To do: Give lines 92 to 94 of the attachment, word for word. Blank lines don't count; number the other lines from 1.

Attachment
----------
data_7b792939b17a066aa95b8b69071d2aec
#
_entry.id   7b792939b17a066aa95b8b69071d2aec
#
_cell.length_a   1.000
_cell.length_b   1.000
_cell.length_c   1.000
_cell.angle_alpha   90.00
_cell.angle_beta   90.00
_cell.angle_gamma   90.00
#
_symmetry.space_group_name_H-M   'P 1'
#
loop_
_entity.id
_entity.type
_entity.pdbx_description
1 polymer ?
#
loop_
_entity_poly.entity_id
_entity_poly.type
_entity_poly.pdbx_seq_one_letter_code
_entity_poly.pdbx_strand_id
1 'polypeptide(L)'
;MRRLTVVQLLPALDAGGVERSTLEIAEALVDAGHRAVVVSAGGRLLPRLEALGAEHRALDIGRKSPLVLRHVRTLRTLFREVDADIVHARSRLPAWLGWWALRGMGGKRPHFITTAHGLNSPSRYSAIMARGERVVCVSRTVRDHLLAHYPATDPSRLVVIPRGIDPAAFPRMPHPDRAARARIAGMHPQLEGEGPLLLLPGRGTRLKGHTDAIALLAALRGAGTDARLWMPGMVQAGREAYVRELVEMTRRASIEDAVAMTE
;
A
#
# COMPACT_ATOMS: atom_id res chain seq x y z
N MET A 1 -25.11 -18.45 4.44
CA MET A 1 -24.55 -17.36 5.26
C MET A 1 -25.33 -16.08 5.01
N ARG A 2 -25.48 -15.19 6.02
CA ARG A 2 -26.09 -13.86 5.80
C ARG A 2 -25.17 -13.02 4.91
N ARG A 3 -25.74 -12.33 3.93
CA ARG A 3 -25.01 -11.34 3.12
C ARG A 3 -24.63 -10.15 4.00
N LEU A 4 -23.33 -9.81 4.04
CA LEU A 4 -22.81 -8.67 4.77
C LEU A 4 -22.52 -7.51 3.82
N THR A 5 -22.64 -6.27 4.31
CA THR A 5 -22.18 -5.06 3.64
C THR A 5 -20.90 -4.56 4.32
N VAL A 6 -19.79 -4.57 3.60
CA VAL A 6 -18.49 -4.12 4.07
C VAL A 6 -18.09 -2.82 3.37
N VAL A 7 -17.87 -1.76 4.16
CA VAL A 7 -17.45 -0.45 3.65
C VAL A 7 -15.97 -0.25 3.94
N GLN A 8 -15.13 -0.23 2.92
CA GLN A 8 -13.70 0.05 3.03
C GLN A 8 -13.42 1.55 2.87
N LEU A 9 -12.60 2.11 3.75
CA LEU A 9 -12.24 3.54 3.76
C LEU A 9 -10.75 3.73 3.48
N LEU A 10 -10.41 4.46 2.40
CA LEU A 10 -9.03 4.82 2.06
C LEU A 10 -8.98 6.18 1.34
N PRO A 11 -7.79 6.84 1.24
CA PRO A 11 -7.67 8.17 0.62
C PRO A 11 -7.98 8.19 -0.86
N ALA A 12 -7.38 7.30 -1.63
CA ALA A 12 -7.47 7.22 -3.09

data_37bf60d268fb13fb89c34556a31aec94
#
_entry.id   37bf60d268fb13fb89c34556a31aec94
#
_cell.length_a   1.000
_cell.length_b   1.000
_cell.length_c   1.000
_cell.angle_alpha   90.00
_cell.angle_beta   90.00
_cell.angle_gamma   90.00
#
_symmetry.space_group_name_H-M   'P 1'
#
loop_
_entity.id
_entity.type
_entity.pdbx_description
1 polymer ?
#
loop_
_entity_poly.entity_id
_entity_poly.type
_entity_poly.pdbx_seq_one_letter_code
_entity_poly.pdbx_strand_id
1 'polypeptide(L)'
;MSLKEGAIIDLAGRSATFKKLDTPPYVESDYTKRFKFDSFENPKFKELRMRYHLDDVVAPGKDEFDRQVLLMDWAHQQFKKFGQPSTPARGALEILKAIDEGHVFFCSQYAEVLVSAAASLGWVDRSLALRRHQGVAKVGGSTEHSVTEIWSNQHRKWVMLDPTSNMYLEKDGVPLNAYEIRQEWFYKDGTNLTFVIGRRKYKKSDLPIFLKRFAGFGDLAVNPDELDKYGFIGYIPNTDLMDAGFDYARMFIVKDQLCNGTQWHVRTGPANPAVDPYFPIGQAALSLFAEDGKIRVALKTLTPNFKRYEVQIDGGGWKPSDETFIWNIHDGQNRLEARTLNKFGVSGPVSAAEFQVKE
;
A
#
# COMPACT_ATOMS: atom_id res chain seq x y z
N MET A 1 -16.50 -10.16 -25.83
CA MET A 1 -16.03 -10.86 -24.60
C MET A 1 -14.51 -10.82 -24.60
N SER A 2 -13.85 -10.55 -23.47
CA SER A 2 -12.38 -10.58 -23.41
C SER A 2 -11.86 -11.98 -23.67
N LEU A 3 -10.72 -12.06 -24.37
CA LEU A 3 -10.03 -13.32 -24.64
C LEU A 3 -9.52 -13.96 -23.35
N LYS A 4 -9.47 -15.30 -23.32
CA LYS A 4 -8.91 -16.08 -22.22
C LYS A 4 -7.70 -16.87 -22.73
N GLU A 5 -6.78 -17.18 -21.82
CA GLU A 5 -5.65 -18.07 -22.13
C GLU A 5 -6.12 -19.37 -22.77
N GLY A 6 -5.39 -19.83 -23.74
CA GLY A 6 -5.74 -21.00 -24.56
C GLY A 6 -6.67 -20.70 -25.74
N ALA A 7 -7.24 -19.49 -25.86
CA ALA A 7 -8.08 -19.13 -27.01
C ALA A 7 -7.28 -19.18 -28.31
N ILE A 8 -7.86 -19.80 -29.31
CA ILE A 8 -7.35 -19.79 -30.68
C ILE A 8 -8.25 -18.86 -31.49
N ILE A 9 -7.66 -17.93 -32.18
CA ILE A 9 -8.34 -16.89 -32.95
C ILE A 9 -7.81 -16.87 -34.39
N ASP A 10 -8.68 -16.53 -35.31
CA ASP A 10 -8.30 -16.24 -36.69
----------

;
A
#